But alas ! MR. SEWARD himself does not come up to John's idea of a model "free-soiler.” His course on the slavery question is entirely too moderate and temporizing. He has become unsound," and would never do to run for VicePresident with the “near relation," on a future Buffalo ticket. We again quote from the text:

And on what supporter of the present national administration, can the opponents of slavery extension rely? Is it Mr. Seward, of our state? The state of New York, ever since the question first arose, has spoken in tones of the most indignant remonstrance against the aggressions of the slave power. Why is she now dumb? A bill, introduced by Mr. Coffin, intended to protect the free inhabitants of New York against the abuses of the Fugitive Slave Law, a wise, just, constitutional bill, has lain npon the table of the House since the first week of the session. Why does it not become a law? The legislature of that state, in both branches, is controlled by the supporters of Mr. Seward. A word from him would reverse the retreating movement, which now dishonors her.. Why is it pot spoken? Why does he not denounce the action of the President on this subject? Why do the presses friendly to him teem with eulo. giums upon the Secretary of State ? Why does he sit silently in his seat an entire session of Congress, without a movement to denounce or repeal the atrocious Fugitive Slave act ?"

Echo answers, why ?-we certainly cannot tell, and the partisans of Mr. Seward must solve the question. He is likely, it seems to be outstripped in the race of abolitionism. The Samson, sleeping in the lap of Delilah, Mr. V. B. looks down with contempt at his puny efforts against "human slavery." The senator is but the lisping infant of free soil,

“Muling and puking in his nurse's arms No, not in his nurse's arms, but at the maternal breast--where he lies quietly, to use John's own choice simile, "silently sucking the patronage of the government," and fearing “ the bosom will be withdrawn," while John himself has got one or two ages beyond, and has become the lover, “ sighing like furnace," and gently wooing the dark-browed, and not very coy maiden, abolitionism.

It is no longer Ego et meus rex-I and Billy' Seward. The higher law" doctrine is but milk for babes, and is spurned by the stomach that can digest strong meat and strong drink. The senator is weighed in the balance and found wanting, because he sits still an entire session, and makes no movement to "repeal the atrocious fugitive slave act."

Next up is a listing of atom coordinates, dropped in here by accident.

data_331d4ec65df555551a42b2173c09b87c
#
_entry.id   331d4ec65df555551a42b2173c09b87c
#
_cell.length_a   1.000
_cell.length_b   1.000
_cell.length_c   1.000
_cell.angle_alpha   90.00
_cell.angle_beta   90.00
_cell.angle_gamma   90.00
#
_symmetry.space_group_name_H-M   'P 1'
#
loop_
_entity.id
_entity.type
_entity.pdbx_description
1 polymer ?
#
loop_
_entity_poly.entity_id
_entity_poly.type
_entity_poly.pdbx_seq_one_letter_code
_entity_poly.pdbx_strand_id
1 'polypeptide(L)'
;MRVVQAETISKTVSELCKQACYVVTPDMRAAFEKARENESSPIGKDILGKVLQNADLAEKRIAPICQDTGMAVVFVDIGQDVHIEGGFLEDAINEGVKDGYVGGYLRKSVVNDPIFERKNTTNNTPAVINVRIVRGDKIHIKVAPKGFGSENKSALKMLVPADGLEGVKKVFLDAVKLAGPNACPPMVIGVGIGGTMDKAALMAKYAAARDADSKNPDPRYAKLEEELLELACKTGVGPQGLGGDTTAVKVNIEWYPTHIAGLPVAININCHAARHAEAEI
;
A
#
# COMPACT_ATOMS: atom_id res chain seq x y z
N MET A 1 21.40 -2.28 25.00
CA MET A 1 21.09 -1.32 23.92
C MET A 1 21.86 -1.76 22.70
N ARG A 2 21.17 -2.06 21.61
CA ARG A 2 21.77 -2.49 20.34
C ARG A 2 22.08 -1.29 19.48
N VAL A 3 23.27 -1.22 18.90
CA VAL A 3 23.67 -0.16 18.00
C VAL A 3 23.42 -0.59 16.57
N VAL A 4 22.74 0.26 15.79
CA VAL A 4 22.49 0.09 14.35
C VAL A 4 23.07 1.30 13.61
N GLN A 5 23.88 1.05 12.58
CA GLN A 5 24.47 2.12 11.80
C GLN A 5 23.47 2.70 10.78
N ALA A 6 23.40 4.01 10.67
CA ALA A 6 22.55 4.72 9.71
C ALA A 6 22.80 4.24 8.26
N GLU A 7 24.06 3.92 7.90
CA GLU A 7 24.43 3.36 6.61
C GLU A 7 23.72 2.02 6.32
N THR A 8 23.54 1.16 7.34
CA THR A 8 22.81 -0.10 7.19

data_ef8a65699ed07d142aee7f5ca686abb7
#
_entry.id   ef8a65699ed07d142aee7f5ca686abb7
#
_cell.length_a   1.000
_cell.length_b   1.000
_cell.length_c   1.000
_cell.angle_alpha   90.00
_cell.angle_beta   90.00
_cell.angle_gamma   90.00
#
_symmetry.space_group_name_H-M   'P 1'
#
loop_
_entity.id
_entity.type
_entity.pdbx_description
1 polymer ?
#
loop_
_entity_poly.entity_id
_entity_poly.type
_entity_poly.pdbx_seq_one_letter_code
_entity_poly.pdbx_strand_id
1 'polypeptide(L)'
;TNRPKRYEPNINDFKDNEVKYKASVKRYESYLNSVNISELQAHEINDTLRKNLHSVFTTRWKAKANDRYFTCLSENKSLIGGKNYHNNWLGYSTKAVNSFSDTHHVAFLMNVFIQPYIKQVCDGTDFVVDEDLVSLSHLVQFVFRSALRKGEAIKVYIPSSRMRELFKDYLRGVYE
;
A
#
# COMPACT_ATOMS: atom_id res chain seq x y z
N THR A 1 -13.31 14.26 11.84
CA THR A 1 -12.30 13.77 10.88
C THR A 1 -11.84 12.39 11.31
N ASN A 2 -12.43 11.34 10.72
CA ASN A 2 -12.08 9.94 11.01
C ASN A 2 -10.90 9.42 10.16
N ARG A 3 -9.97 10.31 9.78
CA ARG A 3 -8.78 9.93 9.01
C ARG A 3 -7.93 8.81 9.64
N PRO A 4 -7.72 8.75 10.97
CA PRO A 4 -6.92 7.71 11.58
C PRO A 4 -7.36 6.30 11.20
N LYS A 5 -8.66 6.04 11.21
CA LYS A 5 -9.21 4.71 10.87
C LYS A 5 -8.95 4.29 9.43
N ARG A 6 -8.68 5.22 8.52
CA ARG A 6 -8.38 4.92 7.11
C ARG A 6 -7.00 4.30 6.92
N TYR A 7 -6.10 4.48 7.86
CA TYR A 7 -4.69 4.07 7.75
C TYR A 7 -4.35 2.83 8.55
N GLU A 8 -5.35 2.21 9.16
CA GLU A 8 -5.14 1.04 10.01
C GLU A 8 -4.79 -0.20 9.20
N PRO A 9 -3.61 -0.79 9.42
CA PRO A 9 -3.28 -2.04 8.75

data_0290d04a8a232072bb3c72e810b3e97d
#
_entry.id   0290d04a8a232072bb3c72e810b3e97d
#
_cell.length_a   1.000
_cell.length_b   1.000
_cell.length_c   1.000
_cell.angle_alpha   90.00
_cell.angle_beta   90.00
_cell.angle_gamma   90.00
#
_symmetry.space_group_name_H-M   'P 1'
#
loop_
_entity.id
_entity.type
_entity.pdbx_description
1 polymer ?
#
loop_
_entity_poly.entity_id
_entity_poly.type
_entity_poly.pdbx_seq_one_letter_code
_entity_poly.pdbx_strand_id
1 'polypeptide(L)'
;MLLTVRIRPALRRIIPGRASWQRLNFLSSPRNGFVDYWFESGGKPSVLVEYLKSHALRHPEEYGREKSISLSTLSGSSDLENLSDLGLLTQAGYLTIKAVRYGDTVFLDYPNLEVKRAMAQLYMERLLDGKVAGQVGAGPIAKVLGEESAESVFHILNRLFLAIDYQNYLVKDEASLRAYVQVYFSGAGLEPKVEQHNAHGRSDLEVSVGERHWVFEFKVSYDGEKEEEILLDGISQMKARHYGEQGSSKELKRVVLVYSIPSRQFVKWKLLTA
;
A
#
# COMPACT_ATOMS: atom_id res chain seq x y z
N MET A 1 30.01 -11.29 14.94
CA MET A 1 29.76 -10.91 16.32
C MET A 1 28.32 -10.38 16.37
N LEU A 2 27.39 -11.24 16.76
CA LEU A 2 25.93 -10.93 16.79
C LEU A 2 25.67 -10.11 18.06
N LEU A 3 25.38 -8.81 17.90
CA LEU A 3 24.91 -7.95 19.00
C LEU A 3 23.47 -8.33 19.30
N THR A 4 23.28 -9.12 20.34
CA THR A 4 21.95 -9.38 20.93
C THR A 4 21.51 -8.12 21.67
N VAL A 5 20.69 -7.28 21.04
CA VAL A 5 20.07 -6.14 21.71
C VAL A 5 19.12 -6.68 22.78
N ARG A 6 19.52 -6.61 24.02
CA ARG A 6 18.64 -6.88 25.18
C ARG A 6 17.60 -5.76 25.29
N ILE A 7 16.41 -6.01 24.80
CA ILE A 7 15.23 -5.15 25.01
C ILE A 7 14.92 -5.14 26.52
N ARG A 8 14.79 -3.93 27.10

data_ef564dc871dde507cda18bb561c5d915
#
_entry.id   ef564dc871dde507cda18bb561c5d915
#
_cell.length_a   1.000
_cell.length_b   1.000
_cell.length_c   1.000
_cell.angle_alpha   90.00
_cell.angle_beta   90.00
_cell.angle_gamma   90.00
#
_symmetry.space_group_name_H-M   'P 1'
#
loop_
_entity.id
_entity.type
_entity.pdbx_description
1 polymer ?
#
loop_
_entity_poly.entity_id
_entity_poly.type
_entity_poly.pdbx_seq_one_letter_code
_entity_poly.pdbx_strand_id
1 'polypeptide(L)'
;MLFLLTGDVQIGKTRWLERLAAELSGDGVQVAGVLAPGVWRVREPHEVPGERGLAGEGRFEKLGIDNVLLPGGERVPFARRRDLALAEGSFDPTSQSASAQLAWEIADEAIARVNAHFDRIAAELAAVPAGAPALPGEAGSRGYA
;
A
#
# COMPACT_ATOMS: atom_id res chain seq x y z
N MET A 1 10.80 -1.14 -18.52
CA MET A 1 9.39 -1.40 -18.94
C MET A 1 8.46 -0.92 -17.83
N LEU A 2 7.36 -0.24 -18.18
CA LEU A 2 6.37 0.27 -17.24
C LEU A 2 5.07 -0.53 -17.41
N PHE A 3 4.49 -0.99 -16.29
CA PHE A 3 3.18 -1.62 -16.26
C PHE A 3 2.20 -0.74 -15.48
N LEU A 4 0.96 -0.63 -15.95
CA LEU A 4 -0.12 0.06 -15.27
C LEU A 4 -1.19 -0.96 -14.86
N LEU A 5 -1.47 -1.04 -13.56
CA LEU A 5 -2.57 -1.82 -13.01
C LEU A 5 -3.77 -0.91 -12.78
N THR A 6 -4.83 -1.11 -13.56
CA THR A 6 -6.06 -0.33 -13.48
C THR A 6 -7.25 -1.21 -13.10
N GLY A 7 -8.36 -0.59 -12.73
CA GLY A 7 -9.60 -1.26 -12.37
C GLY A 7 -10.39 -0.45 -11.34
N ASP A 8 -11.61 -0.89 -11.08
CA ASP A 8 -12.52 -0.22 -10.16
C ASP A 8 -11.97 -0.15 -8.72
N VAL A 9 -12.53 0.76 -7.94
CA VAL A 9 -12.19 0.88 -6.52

" Hope, for a season, bade the world farewell,

And freedom sbrieked when William Seward fell!" But hope has revived again in another champion, and freedom's tears have turned to smiles. As to the ugly question propounded to Mr. Seward's friends, Mr. Van Buren observes:

“ These are questions that should be answered by those who look to him as the champion of human freedom."

In other words, Mr. Seward is no longer to be regarded as the Ajax Telemon of Constitutional abolitionism. “Gentlemen of the Vermont democracy," we think we hear the speaker adding, with characteristic modesty, “ behold in me the champion of human freedom!" Two suns cannot exist in one system, nor can two Cæsars live in one Rome. That Mr. Van Buren's zeal in the cause really does glow with a fiercer flame than that of the senator, is apparent from his own language, for he elsewhere says:

“Within the limits of the constitution, hostility to human slavery is the predominant sentiment of my heart. It is as natural to me as the air I breathe, and will perish only with my life. (Tremendous cheering.)"

Now we will venture to affirm, positively, that Mr. Seward does entertain, in his heart, several sentiments, which predominate over the sentiment of " hostility to slavery.” The sun of Seward is certainly eclipsed.

We had supposed that when Senator Seward propounded his higher law" doctrine, on the floor of the senate, he had reached a climax which it was difficult for any one professing loyalty to our institutions, to surpass. The stake thrown down on the political table was a large one, but John “raises” him. We do not know whether the senator has the pluck to " go him back.” Although it may be observed, that Mr. Seward undoubtedly has the age,” inasmuch as he was a decided “champion of human freedom,” when John was laboring to elect “one who stands in a near relation" to him, on the Baltimore Resolutions of 1840, at which time, on his own construction, hostility to human slavery was not the predominant sentiment of his heart. As both these gentlemen, however, are somewhat rash and ambitious players at the political board, we leave them to make their own ventures, and take their own chances. Time will determine which one of them shuffled his cards the best.

But, badinage aside, Mr. Senator Seward's doctrine of the higher law than the Constitution,” atrocious as it is, was but the expression of a speculative opinion, the enunciation of a theory. Mr. Van Buren goes beyond it, and directly counsels and advises resistance-open resistance, and by force, to the law. Speaking of what he said on a former occasion, he reiterates, after mature deliberation, the proposition :

And added, that as the law was unconstitutional, I should resist it with all the means I could command, if seized under it."

If seized under it, Mr. Van Buren would resist. Why? Because, he says, the law is unconstitutional. But this is a mere evasion. Suppose he admitted the law to be constitutional, does he mean to say, in that case, he